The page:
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The SleepCare Center at RWJ Hamilton

Sleep Deprivation Affects Safe Driving


Sleep Deprivation

  • According to scientific studies, most people need 7 to 8 hours of sleep per night.
  • Normal sleep occurs in repeated cycles lasting from 90 to 110 minutes.
  • There are different stages of sleep:
    1. First you drift into light sleep and then gradually fall into deeper stages until you are dreaming.
    2. During a sleep cycle, you may sleep lighter or deeper but there is usually a dream stage.
    3. Dream sleep is called rapid eye movement or REM sleep.
    4. REM sleep is usually about 20 to 25% of your total sleep time and is the most valuable allowing you to wake feeling refreshed.
  • A good nights sleep is important for your overall health.
  • Sleep deprivation is the loss or absence of necessary sleep.
  • If you are chronically sleep deprived, the effects can be harmful not only to your health but also to driving safety.
  • Eventually you must face your sleep debt and catch up.
  • For those who work long hours, shift work or have many demands on their time, it may mean catching up on the weekend or days off work.

Sleep deprivation affects driving in the following ways:

  • Poor concentration
  • Slower reaction time
  • Increased irritability
  • Impaired judgment
  • Higher accident risk
  • Risk of falling asleep at the wheel

Signs of fatigue or sleep deprivation:

  • Riding the shoulder or white line
  • Poor recall of distance traveled or passing milestones
  • Slower reflexes / reaction time
  • Becoming drowsy or "hypnotized" by the road
  • Falling asleep at the wheel

According to studies, most accidents occur either in the afternoon between 2 p.m. and 5 p.m. or early morning between 2 a.m. and 6 a.m. Each person has an internal daily time clock called circadian rhythm. Some people are more alert early in the day and fade towards evening (early birds) while others gain energy and alertness later in the day and evening (night owls). Recognize your internal rhythm to help you be more aware of your driving during these times of higher risk.

Results of Driving Long Hours:

  • Tiredness / Fatigue
  • Unclear thinking
  • Lack of sleep
  • Increased accident risk
  • Higher stress level
  • Irritability

Ask Yourself the Following Questions for Driving Fitness:

  • Are you drowsy?
  • Do you feel alert?
  • Can you concentrate?

Falling asleep at the wheel can happen without warning. Other factors play a part in your driving safety such as personal issues, equipment problems and weather. Sleep-related accidents are hard to determine and few studies are available. These accidents are under reported and drivers are reluctant to admit they fell asleep at the wheel. Sleepy drivers are at much higher risk for accidents.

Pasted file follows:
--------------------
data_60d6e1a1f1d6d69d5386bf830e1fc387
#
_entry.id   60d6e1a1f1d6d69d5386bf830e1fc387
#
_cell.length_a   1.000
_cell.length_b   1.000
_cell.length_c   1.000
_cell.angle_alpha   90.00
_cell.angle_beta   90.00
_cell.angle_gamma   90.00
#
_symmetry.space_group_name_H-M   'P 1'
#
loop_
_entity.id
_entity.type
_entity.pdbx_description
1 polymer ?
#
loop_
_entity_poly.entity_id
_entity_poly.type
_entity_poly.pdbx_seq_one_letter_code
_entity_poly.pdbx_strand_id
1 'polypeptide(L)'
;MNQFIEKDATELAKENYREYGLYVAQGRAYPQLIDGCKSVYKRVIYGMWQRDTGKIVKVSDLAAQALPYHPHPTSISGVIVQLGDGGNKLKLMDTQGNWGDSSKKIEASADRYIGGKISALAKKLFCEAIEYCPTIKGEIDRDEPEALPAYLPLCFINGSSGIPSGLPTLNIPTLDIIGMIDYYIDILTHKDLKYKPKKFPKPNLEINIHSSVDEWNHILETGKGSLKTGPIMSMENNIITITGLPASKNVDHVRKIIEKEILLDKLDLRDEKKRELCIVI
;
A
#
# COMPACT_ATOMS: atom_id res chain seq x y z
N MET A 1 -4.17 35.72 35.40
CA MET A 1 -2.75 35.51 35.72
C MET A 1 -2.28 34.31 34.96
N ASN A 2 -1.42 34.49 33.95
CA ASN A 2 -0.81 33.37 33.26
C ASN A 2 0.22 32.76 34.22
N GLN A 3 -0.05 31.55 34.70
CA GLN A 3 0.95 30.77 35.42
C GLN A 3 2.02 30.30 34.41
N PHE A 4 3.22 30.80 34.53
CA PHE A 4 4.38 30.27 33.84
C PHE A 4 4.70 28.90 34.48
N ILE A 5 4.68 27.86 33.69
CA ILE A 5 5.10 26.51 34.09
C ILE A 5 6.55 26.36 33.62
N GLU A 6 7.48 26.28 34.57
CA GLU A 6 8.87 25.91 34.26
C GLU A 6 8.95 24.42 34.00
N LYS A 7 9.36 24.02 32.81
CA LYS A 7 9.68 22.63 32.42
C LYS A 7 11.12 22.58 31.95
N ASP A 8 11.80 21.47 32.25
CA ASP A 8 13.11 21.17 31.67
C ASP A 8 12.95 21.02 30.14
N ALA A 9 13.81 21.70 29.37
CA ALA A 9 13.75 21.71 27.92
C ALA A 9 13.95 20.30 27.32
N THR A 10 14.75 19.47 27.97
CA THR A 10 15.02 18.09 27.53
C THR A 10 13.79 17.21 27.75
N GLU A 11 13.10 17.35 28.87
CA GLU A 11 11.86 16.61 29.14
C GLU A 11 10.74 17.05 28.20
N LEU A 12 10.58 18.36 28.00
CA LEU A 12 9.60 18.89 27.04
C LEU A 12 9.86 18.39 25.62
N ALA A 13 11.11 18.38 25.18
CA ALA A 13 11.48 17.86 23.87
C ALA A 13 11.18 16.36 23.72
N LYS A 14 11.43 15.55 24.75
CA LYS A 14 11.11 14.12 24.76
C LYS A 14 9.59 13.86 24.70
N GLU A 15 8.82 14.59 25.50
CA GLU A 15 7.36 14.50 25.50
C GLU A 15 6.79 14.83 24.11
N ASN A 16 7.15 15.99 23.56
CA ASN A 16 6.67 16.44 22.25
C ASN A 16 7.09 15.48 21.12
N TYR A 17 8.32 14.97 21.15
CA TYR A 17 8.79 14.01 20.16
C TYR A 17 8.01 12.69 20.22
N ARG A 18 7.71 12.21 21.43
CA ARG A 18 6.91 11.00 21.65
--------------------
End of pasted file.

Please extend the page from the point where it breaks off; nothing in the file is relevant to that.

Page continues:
Sleep Apnea and Driving

  • For those with untreated sleep apnea, driving is more hazardous due to increased daytime sleepiness and risk of falling asleep at the wheel.
  • Some studies compare driving with untreated sleep apnea to driving drunk.
  • Individuals with OSA are seven times more likely to have car accidents.
  • Use of CPAP decreases traffic accident risk to normal.

Maggie's Law and Driving Safety

  • New Jersey is the only state that passed a law, which turns drowsy driving into a criminal offence.
  • Under the new law, a sleep deprived driver who causes an accident, after being awake for more than 24 hours, can be convicted of vehicular homicide.
  • Maggie's Law is intended to address the dangers of drowsy driving.
  • Several scientific studies have demonstrated that people who have been awake for 24 hours are impaired to the same level as someone with a blood-alcohol level of .10 percent, which is recognized as legally drunk in all states.
  • The 24 million Americans who work in extended hours jobs outside the hours of 7 a.m. to 7 p.m. will be particularly affected by Maggie's Law.
  • Many extended hours employees routinely stay awake for 24 hours on their first nightshift of the workweek.
  • Medical professionals and other emergency services personnel are often required to remain on-duty for 24-hour shifts.
For more information or to schedule the sleep study, please call the toll free number 1-866-SLEEP40 (1-866-753-3740).


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